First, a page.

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Tigran Vartanovich Petrosian vs Boris Spassky
Petrosian - Spassky World Championship Match (1966)  ·  Polish Defense: General (A40)  ·  1-0
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Given 26 times; par: 68 [what's this?]

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Kibitzer's Corner
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Mar-20-06  who: Amazing that with 1...b5 you can get a draw from Petrosian (of course you need to claim it, but still).
Premium Chessgames Member
  Knight13: My head would go crazy calculating all those pawn breaks in the center!! But then chess sense helps. :-D

30...c5?! frees his bishop and creates more complication. But Black's position is already positionally crushed by that point, so it didn't matter.

Which means Spassky's refusal to claim three-fold rep. is a blunder! But why didn't he? There's not way he could win this anyway.

Mar-08-09  sillybilly47: Spassky played very poorly in games 21-23. Frustration is my guess.
Nov-26-11  AnalyzeThis: In hindsight, taking the draw would have been better for Spassky. However, the problem then is, with two games left, Spassky has to go 2-0. Anything less and Petrosian remains champ.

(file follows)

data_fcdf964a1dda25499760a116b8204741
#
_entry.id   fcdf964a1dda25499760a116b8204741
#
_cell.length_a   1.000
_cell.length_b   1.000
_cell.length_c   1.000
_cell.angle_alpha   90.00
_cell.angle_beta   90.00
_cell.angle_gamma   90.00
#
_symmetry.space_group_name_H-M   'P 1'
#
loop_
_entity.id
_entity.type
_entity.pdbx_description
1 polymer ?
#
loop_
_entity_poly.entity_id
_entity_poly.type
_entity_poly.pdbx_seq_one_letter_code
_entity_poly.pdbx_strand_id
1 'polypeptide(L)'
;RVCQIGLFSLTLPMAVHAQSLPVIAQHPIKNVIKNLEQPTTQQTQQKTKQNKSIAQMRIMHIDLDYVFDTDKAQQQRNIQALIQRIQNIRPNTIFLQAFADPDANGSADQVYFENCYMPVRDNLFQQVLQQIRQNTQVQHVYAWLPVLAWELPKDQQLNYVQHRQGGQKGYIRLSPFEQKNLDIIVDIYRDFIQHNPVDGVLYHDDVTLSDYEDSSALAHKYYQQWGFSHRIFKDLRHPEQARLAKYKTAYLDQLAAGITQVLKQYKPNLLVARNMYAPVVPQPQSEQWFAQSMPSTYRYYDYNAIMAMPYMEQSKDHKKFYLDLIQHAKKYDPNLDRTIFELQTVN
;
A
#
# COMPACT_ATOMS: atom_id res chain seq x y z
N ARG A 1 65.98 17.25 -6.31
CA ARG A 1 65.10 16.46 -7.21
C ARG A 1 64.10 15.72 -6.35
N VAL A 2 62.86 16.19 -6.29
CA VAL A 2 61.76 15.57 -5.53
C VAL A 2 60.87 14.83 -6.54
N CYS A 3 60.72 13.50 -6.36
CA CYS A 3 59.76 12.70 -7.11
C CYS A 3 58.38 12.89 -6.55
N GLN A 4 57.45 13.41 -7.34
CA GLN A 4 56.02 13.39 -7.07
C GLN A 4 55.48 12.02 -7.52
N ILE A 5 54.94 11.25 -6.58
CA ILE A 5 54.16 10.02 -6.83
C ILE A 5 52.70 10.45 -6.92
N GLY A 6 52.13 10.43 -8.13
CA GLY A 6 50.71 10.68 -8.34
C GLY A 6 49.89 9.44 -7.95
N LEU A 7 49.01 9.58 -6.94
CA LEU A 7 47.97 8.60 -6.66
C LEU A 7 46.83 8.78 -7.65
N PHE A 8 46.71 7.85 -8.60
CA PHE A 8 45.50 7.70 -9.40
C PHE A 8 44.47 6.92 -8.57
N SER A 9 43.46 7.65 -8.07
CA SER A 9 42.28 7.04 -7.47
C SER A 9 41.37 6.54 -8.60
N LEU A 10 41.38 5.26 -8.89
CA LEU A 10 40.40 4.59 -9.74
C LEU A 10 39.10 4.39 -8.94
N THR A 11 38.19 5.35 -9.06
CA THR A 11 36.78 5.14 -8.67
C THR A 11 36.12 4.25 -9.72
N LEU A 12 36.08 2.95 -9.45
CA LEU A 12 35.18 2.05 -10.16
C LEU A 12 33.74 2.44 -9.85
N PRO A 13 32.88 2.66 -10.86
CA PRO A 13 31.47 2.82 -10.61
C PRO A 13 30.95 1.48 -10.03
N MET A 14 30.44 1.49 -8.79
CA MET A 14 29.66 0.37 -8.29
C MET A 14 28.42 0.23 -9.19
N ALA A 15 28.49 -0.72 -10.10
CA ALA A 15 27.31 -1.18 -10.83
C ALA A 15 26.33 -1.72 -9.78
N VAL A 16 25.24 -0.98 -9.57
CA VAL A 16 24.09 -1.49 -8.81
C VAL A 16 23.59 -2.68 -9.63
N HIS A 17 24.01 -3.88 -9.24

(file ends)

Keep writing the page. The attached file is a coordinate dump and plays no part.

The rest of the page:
Premium Chessgames Member
  RookFile: Position after 10. 0-0:

click for larger view

Nobody is going to beat Petrosian when he gets a position like this with white.

Mar-23-12  beatgiant: <RookFile>
It all depends what you mean by <a position like this>, but say Petrosian vs Larsen, 1966 at move 9 bears at least some similarity....
Premium Chessgames Member
  RookFile: In the Spassky game, Petrosian has pawns on d4 and e4, without the slightest pressure on them. I guess that's the key point.
Mar-24-12  beatgiant: <RookFile>
Agreed, it's hard to find Petrosian losses as White of that description - although Petrosian vs Kholmov, 1951 at move 13, or Petrosian vs Averbakh, 1950 at move 9, might come close.

If you accept <pawns on d5 and e4> instead, there are probably a few more losses. Petrosian didn't lose many games as White to begin with, so the whole point seems a bit moot